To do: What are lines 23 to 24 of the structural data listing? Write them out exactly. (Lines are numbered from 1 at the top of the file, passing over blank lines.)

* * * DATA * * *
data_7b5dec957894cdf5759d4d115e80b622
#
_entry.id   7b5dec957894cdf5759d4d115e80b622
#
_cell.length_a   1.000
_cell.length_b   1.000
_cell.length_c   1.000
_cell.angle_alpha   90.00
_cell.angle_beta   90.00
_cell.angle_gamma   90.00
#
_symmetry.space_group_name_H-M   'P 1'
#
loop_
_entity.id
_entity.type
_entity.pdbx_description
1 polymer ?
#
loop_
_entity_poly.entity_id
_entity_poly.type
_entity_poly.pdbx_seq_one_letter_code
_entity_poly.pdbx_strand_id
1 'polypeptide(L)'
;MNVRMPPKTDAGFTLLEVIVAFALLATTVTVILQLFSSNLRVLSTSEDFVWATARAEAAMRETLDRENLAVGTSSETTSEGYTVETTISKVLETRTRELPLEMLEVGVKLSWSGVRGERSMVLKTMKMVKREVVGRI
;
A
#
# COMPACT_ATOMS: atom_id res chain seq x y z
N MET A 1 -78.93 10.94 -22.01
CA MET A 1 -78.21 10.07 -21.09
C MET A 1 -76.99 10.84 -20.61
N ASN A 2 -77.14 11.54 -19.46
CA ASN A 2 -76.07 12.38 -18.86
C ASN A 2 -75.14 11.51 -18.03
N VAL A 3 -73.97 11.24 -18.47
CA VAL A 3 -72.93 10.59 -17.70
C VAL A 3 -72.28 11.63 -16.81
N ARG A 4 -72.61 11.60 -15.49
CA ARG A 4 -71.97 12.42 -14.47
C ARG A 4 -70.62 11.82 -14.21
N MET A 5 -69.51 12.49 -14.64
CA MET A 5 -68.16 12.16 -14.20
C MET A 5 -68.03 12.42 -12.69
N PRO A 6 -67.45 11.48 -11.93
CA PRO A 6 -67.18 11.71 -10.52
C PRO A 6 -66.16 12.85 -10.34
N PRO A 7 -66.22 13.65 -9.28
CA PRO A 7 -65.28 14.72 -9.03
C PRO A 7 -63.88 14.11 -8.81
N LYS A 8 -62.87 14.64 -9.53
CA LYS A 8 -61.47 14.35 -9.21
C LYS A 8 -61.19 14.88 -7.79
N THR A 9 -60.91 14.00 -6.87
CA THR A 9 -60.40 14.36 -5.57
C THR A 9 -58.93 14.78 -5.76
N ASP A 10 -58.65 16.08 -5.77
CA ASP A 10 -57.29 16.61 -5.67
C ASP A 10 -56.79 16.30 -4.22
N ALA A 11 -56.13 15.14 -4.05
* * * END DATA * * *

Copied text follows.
_entity_poly.pdbx_seq_one_letter_code
_entity_poly.pdbx_strand_id